How solar/wind are converted into energy
Most power generators operate by a very simple principle: spin a turbine.
The turbine is a sort of giant magnet that spins around and uses magnetism to move electrons, which we call electricity. Windmills use the wind to spin the turbine.
Solar is very different. It uses sunlight to “excite” electrons, which kind of kicks them from one side of the panel to the other. The panel is designed so that these electrons are channeled in a certain direction, creating a usable electric current.
Wind: there is a physical effect called induction where, if you move a wire around a magnet, an electric current will appear inside the wire. So you can build a generator coil that will produce electricity when you spin it. Wind rotates the blades and they spin the coil. This effect is used in almost all electrical generators, from household diesel generators to most types of power plants: in hydroelectric power plants falling water spins the turbine, in coal-powered and even nuclear power plants the heat is used to boil water and steam spins the turbine.
Solar: there is a different physical effect called the photovoltaic effect. Basically, some specific materials just become electrified when they are agitated by sunlight. Absorbed energy goes not just into heat, like in ordinary materials, but also separates electric charges.
Wind basically works like most mechanical generation, it spins an electromagnet within a stable magnetic field. The interaction of those two fields excites the electrons in (usually) copper wiring wound around the assembly, or induced current in other words. For wind turbines the wind acts on the blades to turn the magnet but you can also burn things to produce steam and have that spin blades, have the output of an engine produce the motion as with generators or a car alternator, you can have water spin it as with hydroelectric, anything that can get it moving will work. Spinning the magnet against the field interaction causes resistance, the more power you want the stronger the fields have to be and the more energy you need to spin the magnet against that resistance.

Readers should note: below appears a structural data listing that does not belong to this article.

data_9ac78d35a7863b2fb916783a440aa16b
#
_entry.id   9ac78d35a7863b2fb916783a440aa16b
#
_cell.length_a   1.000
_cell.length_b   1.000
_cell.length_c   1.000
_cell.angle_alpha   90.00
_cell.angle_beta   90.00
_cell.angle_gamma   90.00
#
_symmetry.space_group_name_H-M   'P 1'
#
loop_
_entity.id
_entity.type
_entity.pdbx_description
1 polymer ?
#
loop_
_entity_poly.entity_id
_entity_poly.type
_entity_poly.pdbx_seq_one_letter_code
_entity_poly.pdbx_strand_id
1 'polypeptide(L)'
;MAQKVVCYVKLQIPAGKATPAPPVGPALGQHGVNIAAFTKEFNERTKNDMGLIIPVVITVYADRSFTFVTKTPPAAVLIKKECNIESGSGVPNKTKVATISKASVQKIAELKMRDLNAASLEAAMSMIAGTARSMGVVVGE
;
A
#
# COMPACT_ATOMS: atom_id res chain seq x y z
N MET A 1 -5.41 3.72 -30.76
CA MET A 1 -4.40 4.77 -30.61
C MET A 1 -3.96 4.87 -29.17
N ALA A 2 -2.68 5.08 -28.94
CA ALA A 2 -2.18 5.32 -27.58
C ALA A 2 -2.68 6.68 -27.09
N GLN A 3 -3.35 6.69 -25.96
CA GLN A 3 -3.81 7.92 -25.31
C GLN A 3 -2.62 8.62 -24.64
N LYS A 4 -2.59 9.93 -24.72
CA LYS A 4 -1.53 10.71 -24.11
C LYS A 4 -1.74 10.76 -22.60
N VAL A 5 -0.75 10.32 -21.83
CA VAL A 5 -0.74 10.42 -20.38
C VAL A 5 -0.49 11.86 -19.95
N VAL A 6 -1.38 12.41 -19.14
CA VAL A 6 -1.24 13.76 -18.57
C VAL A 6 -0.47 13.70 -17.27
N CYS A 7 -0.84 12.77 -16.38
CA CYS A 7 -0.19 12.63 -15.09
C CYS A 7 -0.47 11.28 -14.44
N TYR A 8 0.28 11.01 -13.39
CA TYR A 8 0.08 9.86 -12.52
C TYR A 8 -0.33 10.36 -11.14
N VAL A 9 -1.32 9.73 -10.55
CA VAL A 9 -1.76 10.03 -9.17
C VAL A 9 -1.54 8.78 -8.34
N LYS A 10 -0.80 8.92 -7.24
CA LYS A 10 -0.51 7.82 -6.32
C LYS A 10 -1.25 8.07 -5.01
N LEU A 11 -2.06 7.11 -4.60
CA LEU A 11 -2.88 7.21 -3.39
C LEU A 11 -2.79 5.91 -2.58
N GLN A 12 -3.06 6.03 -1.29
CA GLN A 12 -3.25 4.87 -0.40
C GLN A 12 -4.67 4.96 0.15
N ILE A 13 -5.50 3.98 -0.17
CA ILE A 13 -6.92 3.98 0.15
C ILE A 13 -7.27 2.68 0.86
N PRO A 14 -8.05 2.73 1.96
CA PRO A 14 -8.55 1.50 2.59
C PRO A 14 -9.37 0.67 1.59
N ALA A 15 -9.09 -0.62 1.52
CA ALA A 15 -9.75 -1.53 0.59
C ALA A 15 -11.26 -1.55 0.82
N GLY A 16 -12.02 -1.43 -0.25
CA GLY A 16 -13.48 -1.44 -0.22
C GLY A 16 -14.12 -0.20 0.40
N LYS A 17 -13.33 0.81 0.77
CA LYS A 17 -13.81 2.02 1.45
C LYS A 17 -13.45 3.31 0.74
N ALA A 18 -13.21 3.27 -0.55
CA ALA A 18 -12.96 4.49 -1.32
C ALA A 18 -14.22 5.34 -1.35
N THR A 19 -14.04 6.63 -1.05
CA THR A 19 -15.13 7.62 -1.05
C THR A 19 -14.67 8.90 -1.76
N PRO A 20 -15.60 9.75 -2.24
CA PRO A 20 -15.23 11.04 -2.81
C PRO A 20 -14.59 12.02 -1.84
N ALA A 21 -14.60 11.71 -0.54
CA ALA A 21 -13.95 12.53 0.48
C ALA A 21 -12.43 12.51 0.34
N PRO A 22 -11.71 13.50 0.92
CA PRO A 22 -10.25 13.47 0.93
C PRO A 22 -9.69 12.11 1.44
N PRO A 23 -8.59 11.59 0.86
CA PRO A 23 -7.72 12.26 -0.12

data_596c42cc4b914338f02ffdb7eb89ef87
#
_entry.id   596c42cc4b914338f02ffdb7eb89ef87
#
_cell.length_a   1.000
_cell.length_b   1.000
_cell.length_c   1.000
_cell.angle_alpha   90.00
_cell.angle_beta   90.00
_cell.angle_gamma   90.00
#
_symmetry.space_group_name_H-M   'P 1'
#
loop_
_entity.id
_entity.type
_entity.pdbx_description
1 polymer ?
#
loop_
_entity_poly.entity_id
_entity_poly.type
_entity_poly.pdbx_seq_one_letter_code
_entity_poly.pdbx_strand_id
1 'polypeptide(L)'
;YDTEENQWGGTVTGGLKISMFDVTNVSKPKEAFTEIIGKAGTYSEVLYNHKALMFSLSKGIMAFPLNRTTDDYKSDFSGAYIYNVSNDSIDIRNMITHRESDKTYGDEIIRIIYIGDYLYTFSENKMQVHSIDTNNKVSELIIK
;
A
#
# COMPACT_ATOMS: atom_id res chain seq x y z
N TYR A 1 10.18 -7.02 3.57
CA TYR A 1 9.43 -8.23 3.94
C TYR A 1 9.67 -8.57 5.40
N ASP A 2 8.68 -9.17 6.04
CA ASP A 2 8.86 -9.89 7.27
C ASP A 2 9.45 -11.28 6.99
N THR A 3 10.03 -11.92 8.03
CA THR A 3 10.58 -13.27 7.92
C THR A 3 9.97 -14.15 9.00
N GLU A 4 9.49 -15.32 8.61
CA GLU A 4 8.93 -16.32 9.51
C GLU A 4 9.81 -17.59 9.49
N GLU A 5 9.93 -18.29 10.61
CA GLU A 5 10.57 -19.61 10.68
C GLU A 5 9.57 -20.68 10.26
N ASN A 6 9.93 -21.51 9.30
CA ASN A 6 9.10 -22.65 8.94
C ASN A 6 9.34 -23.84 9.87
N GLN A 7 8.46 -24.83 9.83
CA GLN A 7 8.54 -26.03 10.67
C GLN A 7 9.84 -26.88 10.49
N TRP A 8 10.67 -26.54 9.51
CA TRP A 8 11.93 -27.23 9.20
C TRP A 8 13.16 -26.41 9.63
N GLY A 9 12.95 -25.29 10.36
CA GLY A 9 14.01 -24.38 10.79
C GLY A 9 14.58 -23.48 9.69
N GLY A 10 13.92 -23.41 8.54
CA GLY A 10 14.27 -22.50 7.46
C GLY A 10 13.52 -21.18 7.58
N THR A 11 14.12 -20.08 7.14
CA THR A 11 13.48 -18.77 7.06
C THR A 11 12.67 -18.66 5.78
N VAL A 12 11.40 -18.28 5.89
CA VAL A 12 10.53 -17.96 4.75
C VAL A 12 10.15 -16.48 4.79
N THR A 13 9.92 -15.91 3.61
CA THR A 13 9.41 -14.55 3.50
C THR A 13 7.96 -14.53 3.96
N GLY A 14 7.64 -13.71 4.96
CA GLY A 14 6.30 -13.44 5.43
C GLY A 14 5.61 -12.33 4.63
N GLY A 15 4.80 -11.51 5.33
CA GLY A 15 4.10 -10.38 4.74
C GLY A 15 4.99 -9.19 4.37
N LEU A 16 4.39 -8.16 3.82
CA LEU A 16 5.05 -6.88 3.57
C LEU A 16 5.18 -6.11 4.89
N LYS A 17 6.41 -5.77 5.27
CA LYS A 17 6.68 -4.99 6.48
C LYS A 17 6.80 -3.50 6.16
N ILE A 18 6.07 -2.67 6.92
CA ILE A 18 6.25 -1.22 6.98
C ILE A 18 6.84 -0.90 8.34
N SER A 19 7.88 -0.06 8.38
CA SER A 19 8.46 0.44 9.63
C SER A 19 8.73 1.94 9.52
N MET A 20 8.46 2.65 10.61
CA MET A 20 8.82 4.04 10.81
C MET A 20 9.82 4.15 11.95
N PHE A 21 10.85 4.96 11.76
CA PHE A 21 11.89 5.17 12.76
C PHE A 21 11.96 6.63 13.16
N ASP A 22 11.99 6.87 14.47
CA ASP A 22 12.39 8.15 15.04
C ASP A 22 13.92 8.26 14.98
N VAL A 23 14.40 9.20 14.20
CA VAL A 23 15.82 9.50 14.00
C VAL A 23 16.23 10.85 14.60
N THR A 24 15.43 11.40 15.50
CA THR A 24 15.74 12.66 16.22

Solar uses photovoltaic cells, which…just means it turns light into electricity lol.
There’s a layer of one material where electrons can be excited by photons colliding with them. This is a pretty special property, most molecules and atoms don’t react that way, especially crammed into a lattice tight enough to catch many photons. A few materials can get both the excitement and the density at once. There’s another layer above it for those to move into in a controlled way and much like with the copper wirez excited electrons = current. That top layer is connected to the output to carry that current elsewhere. Since photons can pass through the layers without successfully hitting anything, you sandwich a few of those paired layers together to make one solar cell. Then you lay out those cells next to each other on a frame until you get the right panel size and hook them all up to one output for the panel.
Wind pushes blades which rotate that rotational energy spins a turbine generating electricity, solar generally uses thermal collectors or photovoltaic cells https://youtu.be/2fNXZ5fDE6U
Solar: light energy/heat —> electricity
Wind: movement energy —> electricity
You just catch the energy in an other form and transform it to the form that serves you 👾